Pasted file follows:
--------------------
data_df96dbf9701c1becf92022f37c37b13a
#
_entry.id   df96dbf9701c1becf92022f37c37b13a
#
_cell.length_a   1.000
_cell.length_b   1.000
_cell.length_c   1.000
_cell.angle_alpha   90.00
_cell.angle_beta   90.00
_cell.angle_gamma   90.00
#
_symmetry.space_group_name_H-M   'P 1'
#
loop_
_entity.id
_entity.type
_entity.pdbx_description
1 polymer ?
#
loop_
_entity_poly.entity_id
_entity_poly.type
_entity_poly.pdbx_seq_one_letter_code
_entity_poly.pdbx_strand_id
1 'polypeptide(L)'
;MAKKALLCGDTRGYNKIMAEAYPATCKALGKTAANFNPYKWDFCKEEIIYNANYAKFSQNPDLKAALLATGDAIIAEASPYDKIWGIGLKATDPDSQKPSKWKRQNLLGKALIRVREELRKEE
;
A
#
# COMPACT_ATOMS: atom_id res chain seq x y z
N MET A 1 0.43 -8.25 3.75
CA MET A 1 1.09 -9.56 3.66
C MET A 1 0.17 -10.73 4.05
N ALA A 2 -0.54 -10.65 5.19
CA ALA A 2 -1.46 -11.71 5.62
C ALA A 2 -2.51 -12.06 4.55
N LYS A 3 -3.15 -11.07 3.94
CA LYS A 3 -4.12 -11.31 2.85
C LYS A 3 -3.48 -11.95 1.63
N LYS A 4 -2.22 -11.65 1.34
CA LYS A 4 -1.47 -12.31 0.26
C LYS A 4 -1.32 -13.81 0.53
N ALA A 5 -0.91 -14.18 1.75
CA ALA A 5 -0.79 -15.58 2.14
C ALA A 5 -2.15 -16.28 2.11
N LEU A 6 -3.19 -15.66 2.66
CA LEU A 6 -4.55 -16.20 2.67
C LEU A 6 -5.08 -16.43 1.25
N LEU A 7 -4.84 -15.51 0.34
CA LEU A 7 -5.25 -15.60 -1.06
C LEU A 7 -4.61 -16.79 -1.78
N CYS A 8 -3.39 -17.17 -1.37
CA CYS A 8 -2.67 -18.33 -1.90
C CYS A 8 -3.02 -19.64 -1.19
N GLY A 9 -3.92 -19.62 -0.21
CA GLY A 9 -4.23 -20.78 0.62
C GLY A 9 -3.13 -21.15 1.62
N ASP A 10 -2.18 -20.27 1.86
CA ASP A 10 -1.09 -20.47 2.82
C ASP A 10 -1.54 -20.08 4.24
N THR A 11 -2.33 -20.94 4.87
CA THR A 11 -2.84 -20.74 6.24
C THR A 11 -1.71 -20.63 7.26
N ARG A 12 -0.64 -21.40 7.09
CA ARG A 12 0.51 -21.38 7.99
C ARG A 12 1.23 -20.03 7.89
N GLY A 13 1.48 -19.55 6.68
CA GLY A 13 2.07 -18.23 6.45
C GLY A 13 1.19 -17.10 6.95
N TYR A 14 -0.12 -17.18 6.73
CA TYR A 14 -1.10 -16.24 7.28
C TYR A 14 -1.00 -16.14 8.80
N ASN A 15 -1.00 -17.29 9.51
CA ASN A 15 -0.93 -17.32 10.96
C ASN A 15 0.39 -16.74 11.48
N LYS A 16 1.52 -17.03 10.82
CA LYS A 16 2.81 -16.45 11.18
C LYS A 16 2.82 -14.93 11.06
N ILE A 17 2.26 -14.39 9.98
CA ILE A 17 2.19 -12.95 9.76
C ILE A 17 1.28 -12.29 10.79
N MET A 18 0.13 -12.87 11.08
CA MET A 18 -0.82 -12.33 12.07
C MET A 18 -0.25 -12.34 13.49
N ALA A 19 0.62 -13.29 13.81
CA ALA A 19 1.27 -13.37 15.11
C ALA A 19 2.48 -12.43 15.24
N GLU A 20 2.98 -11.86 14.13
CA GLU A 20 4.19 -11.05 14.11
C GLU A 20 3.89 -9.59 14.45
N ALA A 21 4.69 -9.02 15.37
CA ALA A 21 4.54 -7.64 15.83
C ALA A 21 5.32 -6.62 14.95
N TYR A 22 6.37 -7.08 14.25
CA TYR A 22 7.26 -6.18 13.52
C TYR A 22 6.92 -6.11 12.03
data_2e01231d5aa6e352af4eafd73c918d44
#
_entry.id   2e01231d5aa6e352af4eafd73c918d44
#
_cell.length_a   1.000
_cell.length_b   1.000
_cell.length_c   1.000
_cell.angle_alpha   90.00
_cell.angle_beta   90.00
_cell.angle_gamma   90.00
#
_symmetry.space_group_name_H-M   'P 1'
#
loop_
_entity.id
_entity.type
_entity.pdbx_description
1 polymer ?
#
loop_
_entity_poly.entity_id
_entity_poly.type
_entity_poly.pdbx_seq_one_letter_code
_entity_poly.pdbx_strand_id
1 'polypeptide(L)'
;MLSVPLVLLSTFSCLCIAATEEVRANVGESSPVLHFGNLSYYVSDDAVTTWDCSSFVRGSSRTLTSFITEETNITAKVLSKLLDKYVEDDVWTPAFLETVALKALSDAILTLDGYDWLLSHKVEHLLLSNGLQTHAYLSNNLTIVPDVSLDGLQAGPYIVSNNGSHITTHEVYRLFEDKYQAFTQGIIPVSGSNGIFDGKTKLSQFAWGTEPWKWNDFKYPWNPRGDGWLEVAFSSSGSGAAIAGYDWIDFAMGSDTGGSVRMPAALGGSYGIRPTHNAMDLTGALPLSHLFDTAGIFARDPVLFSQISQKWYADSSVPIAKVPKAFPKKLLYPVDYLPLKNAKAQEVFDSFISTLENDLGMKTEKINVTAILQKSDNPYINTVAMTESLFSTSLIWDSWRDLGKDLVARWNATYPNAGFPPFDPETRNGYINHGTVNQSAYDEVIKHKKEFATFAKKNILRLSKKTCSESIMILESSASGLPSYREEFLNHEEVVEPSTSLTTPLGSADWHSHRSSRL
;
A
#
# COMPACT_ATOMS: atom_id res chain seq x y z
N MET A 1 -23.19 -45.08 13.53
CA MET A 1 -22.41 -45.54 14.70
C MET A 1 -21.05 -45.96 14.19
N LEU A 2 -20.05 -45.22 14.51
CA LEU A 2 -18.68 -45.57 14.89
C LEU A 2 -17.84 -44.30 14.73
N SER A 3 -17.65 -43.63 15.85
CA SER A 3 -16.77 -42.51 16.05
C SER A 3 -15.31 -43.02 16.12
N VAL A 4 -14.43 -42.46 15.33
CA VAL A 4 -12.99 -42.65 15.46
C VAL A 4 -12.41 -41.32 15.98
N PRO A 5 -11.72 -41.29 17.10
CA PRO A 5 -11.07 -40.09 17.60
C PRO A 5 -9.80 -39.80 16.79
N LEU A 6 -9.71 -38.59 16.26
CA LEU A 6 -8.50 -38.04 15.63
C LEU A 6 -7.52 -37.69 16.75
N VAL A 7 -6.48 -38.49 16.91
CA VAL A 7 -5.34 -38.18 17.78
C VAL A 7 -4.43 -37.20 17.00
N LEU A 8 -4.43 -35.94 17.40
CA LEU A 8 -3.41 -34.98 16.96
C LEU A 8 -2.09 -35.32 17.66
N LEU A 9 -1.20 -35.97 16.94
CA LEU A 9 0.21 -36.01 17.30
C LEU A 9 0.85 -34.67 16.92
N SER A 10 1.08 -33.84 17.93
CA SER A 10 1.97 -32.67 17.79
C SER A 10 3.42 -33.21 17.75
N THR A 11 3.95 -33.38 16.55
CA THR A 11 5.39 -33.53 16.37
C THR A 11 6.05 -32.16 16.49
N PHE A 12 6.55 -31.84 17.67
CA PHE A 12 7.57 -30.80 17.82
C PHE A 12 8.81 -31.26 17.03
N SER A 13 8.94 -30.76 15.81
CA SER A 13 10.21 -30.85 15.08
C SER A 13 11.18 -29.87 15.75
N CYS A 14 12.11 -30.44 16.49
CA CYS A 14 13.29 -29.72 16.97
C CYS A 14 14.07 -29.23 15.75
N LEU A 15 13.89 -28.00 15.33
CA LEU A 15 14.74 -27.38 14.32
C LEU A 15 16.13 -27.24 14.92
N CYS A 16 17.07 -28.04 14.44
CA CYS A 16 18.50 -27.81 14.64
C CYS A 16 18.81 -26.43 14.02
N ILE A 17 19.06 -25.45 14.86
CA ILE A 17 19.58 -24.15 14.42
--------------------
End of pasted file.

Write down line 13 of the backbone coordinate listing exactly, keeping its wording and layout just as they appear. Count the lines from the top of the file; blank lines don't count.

#